• Strollers: Obviously, you’re not getting a stroller on a plane, and it’s tricky to secure into a car. Some cats enjoy them, but others feel vulnerable. And the same concerns with the wheels apply as with the rolling cat carriers.

Choosing a Cat Carrier

You know your cat best. You also know what your plans are for the cat carrier. Are you going to be hitting the skies? Or do you have family road trips planned? Maybe you only need a cat carrier to go to the vet once or twice a year. How you use the cat carrier will help you decide on the type you need. And then you can zero in on these important features.

  • Size: Your cat needs room to stand, sit, turn around, and lie down. But you don’t want them rattling around in the cat carrier – that can cause injuries. And if you’re flying? You want to meet the airline’s requirements.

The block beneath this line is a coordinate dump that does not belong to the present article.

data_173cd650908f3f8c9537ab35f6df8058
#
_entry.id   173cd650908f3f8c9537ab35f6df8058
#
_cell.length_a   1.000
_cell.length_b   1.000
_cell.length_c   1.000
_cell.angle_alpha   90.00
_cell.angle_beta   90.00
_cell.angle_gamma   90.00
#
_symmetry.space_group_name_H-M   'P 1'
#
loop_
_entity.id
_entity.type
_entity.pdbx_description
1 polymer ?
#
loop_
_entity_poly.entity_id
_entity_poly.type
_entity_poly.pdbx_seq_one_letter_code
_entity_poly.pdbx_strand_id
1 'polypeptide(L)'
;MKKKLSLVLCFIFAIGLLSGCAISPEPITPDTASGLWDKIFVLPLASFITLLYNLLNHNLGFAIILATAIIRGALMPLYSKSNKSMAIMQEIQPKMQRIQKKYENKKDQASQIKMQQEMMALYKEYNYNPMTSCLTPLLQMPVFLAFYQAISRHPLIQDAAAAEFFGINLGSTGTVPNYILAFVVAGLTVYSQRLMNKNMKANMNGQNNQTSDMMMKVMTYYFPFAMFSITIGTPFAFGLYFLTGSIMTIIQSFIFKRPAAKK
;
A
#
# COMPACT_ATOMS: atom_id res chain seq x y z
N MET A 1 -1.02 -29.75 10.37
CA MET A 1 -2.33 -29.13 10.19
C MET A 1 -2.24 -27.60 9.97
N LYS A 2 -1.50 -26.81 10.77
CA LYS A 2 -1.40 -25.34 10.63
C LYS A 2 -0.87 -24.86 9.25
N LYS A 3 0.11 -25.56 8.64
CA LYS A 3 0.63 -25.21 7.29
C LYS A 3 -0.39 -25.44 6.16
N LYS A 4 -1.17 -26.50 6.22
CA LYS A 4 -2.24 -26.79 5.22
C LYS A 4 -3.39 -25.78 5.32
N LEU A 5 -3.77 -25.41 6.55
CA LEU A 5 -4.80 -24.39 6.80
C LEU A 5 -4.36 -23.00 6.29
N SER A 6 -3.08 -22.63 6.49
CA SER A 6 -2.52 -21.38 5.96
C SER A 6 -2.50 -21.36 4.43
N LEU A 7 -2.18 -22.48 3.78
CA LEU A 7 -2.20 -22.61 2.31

• Doors: When it comes to cats, two doors are better than one. Even the largest cats manage to flatten themselves to the back of the carrier when nervous. A second door will help you out, so you’re not dragging them (or playing “Go Fish” through the front).
  • Comfort: The cat carrier should come with a soft cushion on the bottom. Washable helps, too, in case of accidents.
  • Carrying Methods: Ideally, you want a shoulder strap AND carrying handles. This keeps you comfortable and allows you to switch carrying modes. Padding doesn’t hurt, either.
  • Ventilation: All cat carriers MUST have openings to allow for ventilation. But if there are TOO many, your cat may end up frightened by sounds or sights around them.
  • Tether: Frightened cats MAY bolt out the door. You need a tether inside to connect to their harness. But ONLY do so when stopping – not during travel.
  • Pockets: Maybe pockets aren’t critical for cat carriers, but they’re nice to have. You can store a leash, treats, or a cat toy.